HTML and CSS Reference
HTML 4.0, first introduced in 1997, incorporated many new features that gave designers
greater control over page layout than HTML 2.0 and 3.2. Like HTML 2.0 and 3.2, the
W3C maintains the HTML 4.0 standard.
Framesets (originally introduced in Netscape 2.0) and floating frames (originally intro-
duced in Internet Explorer 3.0) became an official part of the HTML 4.0 specification.
Framesets are discussed in more detail in Lesson 17, “Working with Frames and Linked
Windows.” We also see additional improvements to table formatting and rendering. By
far, however, the most important change in HTML 4.0 was its increased integration with
If you're interested in how HTML development is working and just
exactly what's going on at the W3C, check out the pages for HTML
at the Consortium's site at
At one time, Microsoft and Netscape were releasing new versions of their browsers fre-
quently, competing to see who could add the most compelling new features to HTML
without waiting for the standards process to catch up. These days, browser releases in the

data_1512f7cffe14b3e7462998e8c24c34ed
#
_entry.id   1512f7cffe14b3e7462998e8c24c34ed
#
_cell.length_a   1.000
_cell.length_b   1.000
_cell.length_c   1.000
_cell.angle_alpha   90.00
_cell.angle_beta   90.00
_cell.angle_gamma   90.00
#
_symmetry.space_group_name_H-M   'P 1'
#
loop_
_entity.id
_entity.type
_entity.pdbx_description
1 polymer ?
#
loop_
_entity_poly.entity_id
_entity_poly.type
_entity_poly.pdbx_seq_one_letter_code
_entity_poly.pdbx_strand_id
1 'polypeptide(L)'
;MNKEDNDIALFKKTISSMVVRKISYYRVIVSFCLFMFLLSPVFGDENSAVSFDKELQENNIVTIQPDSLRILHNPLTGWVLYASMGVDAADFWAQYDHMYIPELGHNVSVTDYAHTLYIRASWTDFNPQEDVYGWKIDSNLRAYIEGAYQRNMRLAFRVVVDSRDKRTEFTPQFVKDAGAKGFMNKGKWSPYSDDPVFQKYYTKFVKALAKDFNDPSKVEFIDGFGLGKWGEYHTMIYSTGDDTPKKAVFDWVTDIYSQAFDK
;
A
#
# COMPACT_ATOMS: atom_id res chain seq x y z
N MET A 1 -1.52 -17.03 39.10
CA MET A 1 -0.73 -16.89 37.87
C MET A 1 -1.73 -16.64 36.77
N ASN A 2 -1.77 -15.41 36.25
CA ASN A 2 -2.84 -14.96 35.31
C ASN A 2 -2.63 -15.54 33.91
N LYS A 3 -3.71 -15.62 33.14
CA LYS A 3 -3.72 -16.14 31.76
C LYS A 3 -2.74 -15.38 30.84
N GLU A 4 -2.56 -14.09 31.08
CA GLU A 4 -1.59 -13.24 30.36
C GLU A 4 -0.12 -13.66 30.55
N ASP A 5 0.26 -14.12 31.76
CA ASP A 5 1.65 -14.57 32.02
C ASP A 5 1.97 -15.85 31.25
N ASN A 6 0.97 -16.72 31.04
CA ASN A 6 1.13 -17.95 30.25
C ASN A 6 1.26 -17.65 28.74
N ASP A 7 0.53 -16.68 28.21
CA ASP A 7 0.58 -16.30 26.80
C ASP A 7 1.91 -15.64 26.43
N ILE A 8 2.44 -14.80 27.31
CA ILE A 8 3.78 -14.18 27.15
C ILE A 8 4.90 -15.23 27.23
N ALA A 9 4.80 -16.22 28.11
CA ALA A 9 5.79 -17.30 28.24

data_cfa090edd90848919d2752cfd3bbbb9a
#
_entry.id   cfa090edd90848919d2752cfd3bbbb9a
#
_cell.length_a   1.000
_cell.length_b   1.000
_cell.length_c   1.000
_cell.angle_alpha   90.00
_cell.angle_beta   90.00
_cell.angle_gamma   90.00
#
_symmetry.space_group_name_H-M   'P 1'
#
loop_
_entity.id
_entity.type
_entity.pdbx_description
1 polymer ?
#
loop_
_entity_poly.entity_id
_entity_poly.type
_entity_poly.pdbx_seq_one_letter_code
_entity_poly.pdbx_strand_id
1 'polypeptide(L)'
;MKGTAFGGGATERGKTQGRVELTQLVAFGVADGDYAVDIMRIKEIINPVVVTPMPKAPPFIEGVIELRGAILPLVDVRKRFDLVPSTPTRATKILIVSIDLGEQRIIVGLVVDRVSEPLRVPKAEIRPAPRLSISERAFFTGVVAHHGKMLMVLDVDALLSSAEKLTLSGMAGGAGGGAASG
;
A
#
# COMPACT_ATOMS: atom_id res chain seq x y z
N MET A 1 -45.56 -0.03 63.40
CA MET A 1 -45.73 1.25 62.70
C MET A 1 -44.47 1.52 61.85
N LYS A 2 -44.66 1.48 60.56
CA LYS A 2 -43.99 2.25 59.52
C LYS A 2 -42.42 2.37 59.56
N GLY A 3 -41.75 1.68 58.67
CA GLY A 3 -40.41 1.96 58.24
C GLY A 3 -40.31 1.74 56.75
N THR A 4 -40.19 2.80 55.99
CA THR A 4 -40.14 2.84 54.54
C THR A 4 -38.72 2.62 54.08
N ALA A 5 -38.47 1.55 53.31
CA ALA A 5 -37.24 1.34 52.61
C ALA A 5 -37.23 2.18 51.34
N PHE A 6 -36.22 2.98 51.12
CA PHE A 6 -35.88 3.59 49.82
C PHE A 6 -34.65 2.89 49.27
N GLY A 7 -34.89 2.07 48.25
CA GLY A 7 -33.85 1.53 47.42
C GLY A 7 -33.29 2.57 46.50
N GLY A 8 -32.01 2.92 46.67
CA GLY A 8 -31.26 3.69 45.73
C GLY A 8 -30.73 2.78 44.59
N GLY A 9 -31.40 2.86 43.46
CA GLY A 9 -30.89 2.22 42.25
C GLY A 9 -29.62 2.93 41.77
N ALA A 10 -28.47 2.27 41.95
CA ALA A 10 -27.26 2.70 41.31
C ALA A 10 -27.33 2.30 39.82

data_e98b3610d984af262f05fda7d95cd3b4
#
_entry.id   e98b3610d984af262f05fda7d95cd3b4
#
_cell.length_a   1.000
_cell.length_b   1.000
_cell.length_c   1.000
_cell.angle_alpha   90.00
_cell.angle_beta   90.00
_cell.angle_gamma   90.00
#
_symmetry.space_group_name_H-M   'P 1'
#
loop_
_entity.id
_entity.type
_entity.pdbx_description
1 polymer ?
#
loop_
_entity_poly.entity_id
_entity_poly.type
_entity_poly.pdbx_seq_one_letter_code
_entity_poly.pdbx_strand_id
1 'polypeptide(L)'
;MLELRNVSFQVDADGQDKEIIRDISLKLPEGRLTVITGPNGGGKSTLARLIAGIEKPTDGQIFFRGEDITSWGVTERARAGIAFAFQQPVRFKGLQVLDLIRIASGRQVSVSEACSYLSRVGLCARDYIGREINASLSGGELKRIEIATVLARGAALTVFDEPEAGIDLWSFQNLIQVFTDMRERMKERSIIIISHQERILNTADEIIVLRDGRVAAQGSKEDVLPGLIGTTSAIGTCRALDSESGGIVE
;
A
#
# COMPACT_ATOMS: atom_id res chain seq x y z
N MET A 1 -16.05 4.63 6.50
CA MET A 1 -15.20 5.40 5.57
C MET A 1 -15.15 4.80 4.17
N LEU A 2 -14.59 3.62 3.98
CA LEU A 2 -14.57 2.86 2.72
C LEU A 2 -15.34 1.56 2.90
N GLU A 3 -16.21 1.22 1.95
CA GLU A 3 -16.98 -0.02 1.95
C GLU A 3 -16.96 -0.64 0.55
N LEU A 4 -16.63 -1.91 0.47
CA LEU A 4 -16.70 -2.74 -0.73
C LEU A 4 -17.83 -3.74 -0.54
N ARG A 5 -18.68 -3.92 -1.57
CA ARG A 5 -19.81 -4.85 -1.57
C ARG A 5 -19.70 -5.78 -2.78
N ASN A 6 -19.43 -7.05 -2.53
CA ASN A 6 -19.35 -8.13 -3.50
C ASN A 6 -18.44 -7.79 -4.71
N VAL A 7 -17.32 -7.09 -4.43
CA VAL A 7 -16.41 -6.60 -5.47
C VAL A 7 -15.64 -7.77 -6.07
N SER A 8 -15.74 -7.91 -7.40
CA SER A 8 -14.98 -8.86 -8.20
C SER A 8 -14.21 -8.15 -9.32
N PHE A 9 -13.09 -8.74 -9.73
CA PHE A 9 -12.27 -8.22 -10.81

browser market are growing. Microsoft Internet Explorer and Mozilla Firefox are popu-
lar, and other browsers such as Apple Safari, Google Chrome, and Opera are in the mix,
too. Although they release new versions frequently, all of them are focused on imple-
menting web standards instead of introducing nonstandard features of their own. The
most important recent development, however, has been the expansion of the Web onto
mobile devices. Mobile phones and other devices are growing more powerful and popu-
lar, and it is becoming more important for web developers to consider these platforms
when designing their browsers.
The extra work involved in dealing with variations between browsers and platforms has
been a headache for web developers for a long time. Keeping track of all this information
can be confusing. Throughout this topic, as I introduce each tag, I explain any browser-
specific issues you may encounter.
XHTML 1.1 is written in Extensible Markup Language (XML) , and is the current
standard that most web developers adhere to. The X stands for XML, which is another
markup standard derived from SGML. The main difference from HTML is that XML
has strict rules for document structure. Whereas HTML 4 was forgiving of unclosed